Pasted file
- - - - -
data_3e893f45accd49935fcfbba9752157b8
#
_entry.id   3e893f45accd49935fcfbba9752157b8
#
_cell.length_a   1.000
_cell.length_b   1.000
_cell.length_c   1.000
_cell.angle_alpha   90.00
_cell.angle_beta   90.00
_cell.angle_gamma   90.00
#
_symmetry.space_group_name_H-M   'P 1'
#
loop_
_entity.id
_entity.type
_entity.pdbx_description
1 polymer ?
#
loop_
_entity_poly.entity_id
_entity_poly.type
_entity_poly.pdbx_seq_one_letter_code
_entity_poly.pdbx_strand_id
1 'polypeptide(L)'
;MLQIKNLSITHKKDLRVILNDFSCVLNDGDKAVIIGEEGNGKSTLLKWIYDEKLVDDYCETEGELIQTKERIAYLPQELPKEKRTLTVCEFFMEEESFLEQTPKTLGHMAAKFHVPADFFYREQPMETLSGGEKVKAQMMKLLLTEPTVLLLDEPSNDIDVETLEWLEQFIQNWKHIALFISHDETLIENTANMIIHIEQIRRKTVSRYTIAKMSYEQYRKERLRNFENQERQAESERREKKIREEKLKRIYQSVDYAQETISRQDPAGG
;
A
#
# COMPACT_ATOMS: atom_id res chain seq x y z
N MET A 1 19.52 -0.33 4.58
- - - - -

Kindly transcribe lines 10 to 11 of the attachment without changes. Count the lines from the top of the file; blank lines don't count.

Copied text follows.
_cell.angle_gamma   90.00
#